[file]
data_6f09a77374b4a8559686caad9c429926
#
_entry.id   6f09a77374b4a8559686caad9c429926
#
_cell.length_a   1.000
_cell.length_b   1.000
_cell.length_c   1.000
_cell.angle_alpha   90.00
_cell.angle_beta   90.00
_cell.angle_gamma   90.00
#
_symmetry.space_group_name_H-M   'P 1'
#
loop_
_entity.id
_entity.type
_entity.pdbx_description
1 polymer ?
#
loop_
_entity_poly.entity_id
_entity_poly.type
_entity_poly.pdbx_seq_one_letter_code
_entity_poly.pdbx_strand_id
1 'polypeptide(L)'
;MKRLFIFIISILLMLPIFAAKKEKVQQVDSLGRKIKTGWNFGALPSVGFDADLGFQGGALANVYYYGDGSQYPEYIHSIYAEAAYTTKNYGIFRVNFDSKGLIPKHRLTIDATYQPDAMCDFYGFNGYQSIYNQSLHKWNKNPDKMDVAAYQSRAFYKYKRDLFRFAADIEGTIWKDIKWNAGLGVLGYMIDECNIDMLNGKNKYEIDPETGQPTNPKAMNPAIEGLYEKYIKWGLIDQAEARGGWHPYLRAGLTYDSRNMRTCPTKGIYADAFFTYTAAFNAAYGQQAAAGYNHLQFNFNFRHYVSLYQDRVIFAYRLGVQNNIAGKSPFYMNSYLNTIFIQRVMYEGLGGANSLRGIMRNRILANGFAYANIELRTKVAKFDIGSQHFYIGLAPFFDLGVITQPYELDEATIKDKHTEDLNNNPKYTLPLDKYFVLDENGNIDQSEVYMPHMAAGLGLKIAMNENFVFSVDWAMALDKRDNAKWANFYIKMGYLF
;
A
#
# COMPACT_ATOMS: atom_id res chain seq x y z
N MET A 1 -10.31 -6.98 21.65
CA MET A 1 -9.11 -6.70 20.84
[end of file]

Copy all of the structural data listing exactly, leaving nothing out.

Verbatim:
data_6f09a77374b4a8559686caad9c429926
#
_entry.id   6f09a77374b4a8559686caad9c429926
#
_cell.length_a   1.000
_cell.length_b   1.000
_cell.length_c   1.000
_cell.angle_alpha   90.00
_cell.angle_beta   90.00
_cell.angle_gamma   90.00
#
_symmetry.space_group_name_H-M   'P 1'
#
loop_
_entity.id
_entity.type
_entity.pdbx_description
1 polymer ?
#
loop_
_entity_poly.entity_id
_entity_poly.type
_entity_poly.pdbx_seq_one_letter_code
_entity_poly.pdbx_strand_id
1 'polypeptide(L)'
;MKRLFIFIISILLMLPIFAAKKEKVQQVDSLGRKIKTGWNFGALPSVGFDADLGFQGGALANVYYYGDGSQYPEYIHSIYAEAAYTTKNYGIFRVNFDSKGLIPKHRLTIDATYQPDAMCDFYGFNGYQSIYNQSLHKWNKNPDKMDVAAYQSRAFYKYKRDLFRFAADIEGTIWKDIKWNAGLGVLGYMIDECNIDMLNGKNKYEIDPETGQPTNPKAMNPAIEGLYEKYIKWGLIDQAEARGGWHPYLRAGLTYDSRNMRTCPTKGIYADAFFTYTAAFNAAYGQQAAAGYNHLQFNFNFRHYVSLYQDRVIFAYRLGVQNNIAGKSPFYMNSYLNTIFIQRVMYEGLGGANSLRGIMRNRILANGFAYANIELRTKVAKFDIGSQHFYIGLAPFFDLGVITQPYELDEATIKDKHTEDLNNNPKYTLPLDKYFVLDENGNIDQSEVYMPHMAAGLGLKIAMNENFVFSVDWAMALDKRDNAKWANFYIKMGYLF
;
A
#
# COMPACT_ATOMS: atom_id res chain seq x y z
N MET A 1 -10.31 -6.98 21.65
CA MET A 1 -9.11 -6.70 20.84